Monday, March 18, 2019

Lucian Freud Essay -- Visual Arts Paintings Art Artist Painter Essays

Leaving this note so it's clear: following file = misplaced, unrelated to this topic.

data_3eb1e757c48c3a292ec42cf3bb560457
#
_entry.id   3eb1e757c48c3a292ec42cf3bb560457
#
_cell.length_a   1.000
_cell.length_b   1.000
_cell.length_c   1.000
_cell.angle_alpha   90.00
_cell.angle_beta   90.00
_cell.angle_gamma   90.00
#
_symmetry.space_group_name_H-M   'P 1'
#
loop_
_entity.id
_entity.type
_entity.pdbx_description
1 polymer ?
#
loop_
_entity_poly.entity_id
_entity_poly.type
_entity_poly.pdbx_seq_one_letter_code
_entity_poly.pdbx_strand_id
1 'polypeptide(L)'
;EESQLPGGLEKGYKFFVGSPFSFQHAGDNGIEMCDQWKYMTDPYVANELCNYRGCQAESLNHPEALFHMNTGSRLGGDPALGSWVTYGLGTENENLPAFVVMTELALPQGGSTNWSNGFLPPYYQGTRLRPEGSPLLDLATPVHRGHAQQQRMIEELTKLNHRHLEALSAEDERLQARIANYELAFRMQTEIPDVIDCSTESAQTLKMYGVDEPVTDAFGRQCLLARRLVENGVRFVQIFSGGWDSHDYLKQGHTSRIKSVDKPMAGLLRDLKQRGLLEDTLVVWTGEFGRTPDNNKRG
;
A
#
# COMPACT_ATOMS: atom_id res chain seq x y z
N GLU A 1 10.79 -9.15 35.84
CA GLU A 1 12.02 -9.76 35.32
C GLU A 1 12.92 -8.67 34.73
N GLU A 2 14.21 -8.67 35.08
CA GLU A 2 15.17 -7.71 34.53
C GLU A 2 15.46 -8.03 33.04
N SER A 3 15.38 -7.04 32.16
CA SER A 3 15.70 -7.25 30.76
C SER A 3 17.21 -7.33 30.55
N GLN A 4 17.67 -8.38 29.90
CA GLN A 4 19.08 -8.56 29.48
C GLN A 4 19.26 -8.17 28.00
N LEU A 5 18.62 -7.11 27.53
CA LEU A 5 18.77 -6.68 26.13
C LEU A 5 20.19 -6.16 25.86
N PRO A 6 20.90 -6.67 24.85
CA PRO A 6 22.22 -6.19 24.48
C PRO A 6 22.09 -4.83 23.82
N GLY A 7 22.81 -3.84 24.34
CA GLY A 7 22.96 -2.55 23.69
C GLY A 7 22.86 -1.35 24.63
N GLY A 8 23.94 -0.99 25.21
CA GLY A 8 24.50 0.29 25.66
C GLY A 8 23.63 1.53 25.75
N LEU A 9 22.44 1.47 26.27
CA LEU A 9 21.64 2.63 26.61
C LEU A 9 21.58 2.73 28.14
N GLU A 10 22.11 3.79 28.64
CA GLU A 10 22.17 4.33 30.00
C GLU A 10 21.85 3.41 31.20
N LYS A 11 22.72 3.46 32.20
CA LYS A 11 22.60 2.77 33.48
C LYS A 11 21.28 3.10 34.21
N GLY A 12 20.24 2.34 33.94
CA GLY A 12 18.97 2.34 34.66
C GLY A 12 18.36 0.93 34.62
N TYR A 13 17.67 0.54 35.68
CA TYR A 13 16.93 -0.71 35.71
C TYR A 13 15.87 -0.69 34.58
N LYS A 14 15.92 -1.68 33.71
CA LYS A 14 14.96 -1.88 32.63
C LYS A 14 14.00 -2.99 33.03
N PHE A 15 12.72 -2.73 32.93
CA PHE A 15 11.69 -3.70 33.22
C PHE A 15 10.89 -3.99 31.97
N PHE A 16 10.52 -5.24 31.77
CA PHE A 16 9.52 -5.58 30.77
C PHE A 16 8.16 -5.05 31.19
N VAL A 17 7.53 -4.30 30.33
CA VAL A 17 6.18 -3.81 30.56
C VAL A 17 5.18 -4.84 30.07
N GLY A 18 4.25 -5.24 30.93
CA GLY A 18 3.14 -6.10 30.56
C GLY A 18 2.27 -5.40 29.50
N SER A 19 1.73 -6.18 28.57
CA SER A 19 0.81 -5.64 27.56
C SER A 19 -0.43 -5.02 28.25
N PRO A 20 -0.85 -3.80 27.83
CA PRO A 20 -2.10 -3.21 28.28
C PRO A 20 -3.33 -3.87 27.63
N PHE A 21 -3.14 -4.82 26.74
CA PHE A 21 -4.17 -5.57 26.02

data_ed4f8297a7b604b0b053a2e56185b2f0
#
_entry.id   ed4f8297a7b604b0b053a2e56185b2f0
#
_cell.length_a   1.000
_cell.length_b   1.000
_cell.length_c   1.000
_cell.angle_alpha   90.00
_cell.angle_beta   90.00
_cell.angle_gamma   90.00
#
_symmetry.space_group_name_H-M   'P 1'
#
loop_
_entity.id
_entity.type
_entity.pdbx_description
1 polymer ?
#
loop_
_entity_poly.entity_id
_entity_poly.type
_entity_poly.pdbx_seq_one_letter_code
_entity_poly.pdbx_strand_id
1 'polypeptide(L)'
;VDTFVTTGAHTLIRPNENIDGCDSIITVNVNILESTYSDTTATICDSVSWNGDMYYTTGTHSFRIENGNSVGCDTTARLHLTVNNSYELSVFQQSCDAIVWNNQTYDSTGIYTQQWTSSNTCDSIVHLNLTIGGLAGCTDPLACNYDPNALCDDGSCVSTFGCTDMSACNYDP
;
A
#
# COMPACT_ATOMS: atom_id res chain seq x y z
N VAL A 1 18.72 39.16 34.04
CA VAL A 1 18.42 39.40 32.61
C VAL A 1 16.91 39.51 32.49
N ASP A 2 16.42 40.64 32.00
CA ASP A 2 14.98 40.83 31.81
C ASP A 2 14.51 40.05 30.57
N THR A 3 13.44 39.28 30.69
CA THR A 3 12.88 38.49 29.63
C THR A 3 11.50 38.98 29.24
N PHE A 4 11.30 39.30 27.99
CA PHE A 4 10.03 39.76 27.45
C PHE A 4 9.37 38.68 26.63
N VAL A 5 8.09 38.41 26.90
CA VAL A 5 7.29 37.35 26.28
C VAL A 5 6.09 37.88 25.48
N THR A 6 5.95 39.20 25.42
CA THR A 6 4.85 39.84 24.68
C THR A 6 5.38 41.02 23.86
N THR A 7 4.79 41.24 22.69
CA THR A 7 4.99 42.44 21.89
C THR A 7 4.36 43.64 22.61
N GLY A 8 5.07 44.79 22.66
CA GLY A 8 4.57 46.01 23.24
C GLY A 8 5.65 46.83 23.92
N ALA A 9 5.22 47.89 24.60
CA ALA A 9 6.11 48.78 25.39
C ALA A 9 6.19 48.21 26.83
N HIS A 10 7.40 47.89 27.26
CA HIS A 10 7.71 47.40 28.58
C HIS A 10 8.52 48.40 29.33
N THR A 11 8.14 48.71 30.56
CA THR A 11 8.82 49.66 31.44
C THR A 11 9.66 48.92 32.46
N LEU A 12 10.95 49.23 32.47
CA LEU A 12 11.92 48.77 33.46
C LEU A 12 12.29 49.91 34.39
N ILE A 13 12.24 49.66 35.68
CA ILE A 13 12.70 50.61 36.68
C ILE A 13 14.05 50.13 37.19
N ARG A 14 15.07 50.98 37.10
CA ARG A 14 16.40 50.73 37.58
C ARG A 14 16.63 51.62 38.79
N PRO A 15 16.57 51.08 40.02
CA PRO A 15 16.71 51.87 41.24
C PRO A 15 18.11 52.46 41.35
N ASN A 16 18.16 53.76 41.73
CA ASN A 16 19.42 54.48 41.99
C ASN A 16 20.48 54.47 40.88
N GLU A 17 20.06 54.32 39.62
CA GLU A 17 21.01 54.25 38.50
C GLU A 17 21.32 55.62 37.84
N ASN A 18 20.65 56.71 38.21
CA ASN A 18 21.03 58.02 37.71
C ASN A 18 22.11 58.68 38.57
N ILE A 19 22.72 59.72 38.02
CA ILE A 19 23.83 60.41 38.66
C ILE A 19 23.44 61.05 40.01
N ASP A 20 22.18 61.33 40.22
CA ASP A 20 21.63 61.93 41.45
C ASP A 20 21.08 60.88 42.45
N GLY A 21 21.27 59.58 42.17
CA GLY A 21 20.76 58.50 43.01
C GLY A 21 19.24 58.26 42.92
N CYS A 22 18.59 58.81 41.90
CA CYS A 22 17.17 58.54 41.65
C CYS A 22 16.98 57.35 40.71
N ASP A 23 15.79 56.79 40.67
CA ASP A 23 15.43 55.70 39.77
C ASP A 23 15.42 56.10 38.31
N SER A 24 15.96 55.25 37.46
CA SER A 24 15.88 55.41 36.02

Lucian FreudFreud, Lucian (1922- ). German-innate(p) British painter. He was born inBerlin, a grandson of Sigmund Freud, came to England with his parentsin 1931, and acquired British nationality in 1939. His earliest lovewas drawing, and he began to work full time as an artist after beinginvalided out of the Merchant Navy in 1942. In 1951 his Interior atPaddington (Walker Art Gallery, Liverpool) won a swag at the Festivalof Britain, and since then he has built up a formidable reputation asone of the most powerful modern-day figurative painters. Portraitsand nudes are his specialities, often observed in arresting close-up.His early on work was meticulously painted, so he has sometimes beendescribed as a Realist (or rather absurdly as a Superrealist), butthe subjectiveness and intensity of his work has always set him apartfrom the sober usance characteristic of most British figurative artsince the Second homo War. In his later work (from the late 1950s)his handling became much bro ader. ordinarily I underplay facial expression when painting the figure,because I motivation expression to emerge through the body. I used to do totally heads, but came to feel that I relied too much on the face. Iwant the head, as it were, to be more like another limb.- Lucian FreudFreud was born in Berlin in December 1922, and came to England withhis family in 1933. He studied in short at the Central School of Art inLondon and, to more effect, at Cedric Morriss East Anglian School ofPainting and Drawing in Dedham. interest this, he served as amerchant seaman in an Atlantic convoy in 1941. His first soloexhibition, in 1944 at the Lefevre Gallery, have the nowcelebrated The Painters Room 1944. In the s... ...h seeing. His attempt to demystify the military man formwhilst recording the stories of his subjects marks a significantstance against the vacancy of much of contemporary art, which refusesto acknowledge even the existence of such stories and glorifies wholethe visible fo rm. Even though he does not explore those stories, the point that Freud records their presence within his subjects makes hiswork compellingly humane.My work is purely autobiographical,...It is close to myself and mysurroundings. I work from people that interest me and that I careabout, in entourage that I know... When I look at a body it gives me survival of the fittest of what to put in a painting, what will suit me and what wont.There is a distinction between fact and truth. Truth has an element ofrevelation about it. If something is true, it does more than strikeone as merely being so. - Lucian Freud

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